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The UK’s transition to a low-carbon economy is masking stark regional divides, according to new research, with regions such as the North of England and East Midlands being left behind. Researchers from Imperial College London and consultancy firm E4tech are warning of a two-tier emerging as Britain undergoes an energy revolution. While many businesses and homes across London, Scotland and the East are set to benefit from clean growth and lower energy bills, research has found that regions such as Wales, Yorkshire and the East Midlands are falling behind. Some of these regions are suffering from low energy efficiency ratings, while cost of heating, combined with lower average incomes in these areas mean that fuel poverty rates are particularly high. Imperial’s Dr Iain Staffnell said: “The country is going through an energy revolution. We are creating an energy system which will power our future economy and help tackle climate change. “But, our research reveals that Britain is at risk of creating a two-tier economy, leaving millions of families and businesses less well equipped to enjoy cheaper bills and better health outcomes. Our concern is they will not be offered the same opportunities as people living in regions which are modernising their energy infrastructure.”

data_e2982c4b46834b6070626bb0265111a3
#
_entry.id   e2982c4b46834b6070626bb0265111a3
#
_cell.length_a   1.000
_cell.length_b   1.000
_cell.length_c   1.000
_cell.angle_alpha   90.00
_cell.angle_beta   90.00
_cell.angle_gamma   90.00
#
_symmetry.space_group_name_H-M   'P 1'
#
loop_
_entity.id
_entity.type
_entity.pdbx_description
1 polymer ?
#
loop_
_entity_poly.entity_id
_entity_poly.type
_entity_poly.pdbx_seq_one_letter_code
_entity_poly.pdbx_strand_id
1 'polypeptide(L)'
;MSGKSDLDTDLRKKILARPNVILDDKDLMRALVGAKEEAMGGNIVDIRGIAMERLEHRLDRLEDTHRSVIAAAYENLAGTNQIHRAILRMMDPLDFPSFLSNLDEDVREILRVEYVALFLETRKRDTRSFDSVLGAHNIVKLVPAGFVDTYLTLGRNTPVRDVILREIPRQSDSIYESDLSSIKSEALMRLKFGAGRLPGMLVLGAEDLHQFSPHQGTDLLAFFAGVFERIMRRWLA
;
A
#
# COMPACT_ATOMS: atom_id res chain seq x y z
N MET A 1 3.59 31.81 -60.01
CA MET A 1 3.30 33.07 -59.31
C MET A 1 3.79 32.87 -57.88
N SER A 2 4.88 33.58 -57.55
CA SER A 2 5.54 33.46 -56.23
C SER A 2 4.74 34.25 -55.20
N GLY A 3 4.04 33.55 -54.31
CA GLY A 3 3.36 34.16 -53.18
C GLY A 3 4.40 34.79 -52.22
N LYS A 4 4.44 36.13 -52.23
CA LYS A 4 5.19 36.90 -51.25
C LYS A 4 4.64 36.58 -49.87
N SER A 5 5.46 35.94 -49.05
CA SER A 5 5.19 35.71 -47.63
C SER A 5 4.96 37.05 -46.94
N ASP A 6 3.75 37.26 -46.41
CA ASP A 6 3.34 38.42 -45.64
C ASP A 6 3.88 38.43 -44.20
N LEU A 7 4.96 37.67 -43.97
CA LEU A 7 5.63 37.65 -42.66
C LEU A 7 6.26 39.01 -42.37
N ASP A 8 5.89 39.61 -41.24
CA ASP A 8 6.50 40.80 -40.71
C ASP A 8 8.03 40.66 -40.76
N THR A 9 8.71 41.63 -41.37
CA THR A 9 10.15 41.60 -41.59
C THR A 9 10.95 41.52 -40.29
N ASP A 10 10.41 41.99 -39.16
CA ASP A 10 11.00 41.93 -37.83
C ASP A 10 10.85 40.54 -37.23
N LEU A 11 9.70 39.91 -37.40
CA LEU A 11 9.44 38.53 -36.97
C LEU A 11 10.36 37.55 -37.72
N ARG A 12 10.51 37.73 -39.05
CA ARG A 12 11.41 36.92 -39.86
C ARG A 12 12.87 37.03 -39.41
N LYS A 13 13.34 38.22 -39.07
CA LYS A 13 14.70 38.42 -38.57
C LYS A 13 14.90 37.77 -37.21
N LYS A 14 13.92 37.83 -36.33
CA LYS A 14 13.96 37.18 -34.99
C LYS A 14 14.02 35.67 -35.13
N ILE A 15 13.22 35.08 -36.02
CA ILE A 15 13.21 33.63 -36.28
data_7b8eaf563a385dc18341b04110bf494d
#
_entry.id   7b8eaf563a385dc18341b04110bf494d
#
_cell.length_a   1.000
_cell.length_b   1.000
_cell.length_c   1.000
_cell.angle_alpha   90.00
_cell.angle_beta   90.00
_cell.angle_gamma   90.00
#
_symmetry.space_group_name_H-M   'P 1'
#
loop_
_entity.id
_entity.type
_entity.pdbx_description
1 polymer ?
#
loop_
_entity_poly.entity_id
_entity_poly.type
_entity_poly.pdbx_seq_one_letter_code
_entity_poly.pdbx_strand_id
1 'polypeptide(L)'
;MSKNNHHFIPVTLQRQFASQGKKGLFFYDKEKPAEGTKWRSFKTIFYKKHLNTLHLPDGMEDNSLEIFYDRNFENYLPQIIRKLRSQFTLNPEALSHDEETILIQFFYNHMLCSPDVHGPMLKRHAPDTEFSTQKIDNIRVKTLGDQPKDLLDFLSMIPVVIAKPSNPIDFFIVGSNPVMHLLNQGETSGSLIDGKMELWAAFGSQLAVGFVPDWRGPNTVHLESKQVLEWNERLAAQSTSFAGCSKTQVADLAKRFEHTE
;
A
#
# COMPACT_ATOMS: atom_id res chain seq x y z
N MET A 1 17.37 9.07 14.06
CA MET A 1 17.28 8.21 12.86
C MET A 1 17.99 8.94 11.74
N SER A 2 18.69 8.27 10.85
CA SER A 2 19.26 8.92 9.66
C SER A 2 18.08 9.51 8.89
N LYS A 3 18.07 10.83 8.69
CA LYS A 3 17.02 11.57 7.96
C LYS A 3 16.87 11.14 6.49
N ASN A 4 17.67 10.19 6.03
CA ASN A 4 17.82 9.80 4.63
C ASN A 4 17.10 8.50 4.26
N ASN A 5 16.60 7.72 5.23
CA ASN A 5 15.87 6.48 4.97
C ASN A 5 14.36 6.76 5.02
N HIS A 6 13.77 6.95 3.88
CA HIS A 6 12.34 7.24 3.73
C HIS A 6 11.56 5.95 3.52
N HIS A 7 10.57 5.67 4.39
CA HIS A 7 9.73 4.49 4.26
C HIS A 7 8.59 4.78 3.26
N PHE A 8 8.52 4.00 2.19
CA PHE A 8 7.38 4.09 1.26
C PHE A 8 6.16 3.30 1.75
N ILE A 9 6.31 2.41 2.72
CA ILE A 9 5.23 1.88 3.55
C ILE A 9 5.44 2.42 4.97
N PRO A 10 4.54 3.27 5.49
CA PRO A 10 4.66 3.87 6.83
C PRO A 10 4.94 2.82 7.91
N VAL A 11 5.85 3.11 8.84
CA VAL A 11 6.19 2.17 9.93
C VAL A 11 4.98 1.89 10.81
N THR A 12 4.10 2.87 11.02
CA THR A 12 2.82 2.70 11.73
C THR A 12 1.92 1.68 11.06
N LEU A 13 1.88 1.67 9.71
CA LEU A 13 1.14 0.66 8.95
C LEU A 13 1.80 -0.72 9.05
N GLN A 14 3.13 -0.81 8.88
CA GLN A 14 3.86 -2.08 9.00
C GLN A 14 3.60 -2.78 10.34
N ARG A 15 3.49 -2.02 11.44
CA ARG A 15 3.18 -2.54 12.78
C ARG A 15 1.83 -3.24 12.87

Edie 19th Nov 2018 read more »

Times 19th Nov 2018 read more »

The differences in the pace of the energy revolution are the result of uneven investment from both national government and local authorities, the report said, as well as variations in average household income. London is leading the way because of its high provision of public transport – it receives 45 per cent of national funds for rail electrification, for example – and the relatively low cost of owning an electric car in the capital. Residential homes in the capital also tend to be more energy efficient, while households in the south east tend to enjoy higher incomes. Meanwhile, people in Scotland benefit from high levels of renewable power generation, a high proportion of EV charging points, and relatively energy efficient housing. Conversely in the East Midlands and Yorkshire homes are draughtier and less energy efficient, pushing rates of fuel poverty up. Transport is also more centred around personal vehicle use, pushing up emissions.